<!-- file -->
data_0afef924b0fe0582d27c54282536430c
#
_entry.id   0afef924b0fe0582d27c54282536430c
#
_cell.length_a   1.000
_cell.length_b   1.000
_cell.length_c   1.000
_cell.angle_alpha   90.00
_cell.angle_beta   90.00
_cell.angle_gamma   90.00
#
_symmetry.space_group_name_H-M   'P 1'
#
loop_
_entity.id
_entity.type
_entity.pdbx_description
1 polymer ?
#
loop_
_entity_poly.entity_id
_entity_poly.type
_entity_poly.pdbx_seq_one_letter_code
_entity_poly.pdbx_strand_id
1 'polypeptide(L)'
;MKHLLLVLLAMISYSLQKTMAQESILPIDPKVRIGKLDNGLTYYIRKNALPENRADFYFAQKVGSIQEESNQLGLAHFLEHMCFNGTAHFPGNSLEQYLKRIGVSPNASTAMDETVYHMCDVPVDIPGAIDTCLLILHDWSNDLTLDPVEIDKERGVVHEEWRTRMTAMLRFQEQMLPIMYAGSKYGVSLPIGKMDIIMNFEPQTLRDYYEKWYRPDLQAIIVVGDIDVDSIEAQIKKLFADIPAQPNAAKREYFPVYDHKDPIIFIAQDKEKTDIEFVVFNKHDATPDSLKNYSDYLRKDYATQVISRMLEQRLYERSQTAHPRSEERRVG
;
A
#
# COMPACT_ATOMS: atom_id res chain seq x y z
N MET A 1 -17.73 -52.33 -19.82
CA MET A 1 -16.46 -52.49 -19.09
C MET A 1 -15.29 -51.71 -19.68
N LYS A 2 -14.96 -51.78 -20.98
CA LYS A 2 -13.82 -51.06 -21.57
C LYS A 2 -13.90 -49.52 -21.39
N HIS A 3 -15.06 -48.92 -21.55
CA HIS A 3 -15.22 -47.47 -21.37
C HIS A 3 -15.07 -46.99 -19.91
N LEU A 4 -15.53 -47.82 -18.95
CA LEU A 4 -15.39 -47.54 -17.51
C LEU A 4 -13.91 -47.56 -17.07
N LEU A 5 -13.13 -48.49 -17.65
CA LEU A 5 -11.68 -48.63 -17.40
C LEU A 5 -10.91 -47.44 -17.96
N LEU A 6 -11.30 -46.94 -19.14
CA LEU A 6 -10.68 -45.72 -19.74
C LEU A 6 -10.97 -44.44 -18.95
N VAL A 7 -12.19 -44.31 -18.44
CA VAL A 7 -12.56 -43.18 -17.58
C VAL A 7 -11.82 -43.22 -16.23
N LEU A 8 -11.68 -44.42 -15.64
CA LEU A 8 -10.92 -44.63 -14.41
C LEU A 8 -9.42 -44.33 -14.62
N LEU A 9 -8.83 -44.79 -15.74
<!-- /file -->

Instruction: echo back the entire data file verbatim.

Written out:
data_0afef924b0fe0582d27c54282536430c
#
_entry.id   0afef924b0fe0582d27c54282536430c
#
_cell.length_a   1.000
_cell.length_b   1.000
_cell.length_c   1.000
_cell.angle_alpha   90.00
_cell.angle_beta   90.00
_cell.angle_gamma   90.00
#
_symmetry.space_group_name_H-M   'P 1'
#
loop_
_entity.id
_entity.type
_entity.pdbx_description
1 polymer ?
#
loop_
_entity_poly.entity_id
_entity_poly.type
_entity_poly.pdbx_seq_one_letter_code
_entity_poly.pdbx_strand_id
1 'polypeptide(L)'
;MKHLLLVLLAMISYSLQKTMAQESILPIDPKVRIGKLDNGLTYYIRKNALPENRADFYFAQKVGSIQEESNQLGLAHFLEHMCFNGTAHFPGNSLEQYLKRIGVSPNASTAMDETVYHMCDVPVDIPGAIDTCLLILHDWSNDLTLDPVEIDKERGVVHEEWRTRMTAMLRFQEQMLPIMYAGSKYGVSLPIGKMDIIMNFEPQTLRDYYEKWYRPDLQAIIVVGDIDVDSIEAQIKKLFADIPAQPNAAKREYFPVYDHKDPIIFIAQDKEKTDIEFVVFNKHDATPDSLKNYSDYLRKDYATQVISRMLEQRLYERSQTAHPRSEERRVG
;
A
#
# COMPACT_ATOMS: atom_id res chain seq x y z
N MET A 1 -17.73 -52.33 -19.82
CA MET A 1 -16.46 -52.49 -19.09
C MET A 1 -15.29 -51.71 -19.68
N LYS A 2 -14.96 -51.78 -20.98
CA LYS A 2 -13.82 -51.06 -21.57
C LYS A 2 -13.90 -49.52 -21.39
N HIS A 3 -15.06 -48.92 -21.55
CA HIS A 3 -15.22 -47.47 -21.37
C HIS A 3 -15.07 -46.99 -19.91
N LEU A 4 -15.53 -47.82 -18.95
CA LEU A 4 -15.39 -47.54 -17.51
C LEU A 4 -13.91 -47.56 -17.07
N LEU A 5 -13.13 -48.49 -17.65
CA LEU A 5 -11.68 -48.63 -17.40
C LEU A 5 -10.91 -47.44 -17.96
N LEU A 6 -11.30 -46.94 -19.14
CA LEU A 6 -10.68 -45.72 -19.74
C LEU A 6 -10.97 -44.44 -18.95
N VAL A 7 -12.19 -44.31 -18.44
CA VAL A 7 -12.56 -43.18 -17.58
C VAL A 7 -11.82 -43.22 -16.23
N LEU A 8 -11.68 -44.42 -15.64
CA LEU A 8 -10.92 -44.63 -14.41
C LEU A 8 -9.42 -44.33 -14.62
N LEU A 9 -8.83 -44.79 -15.74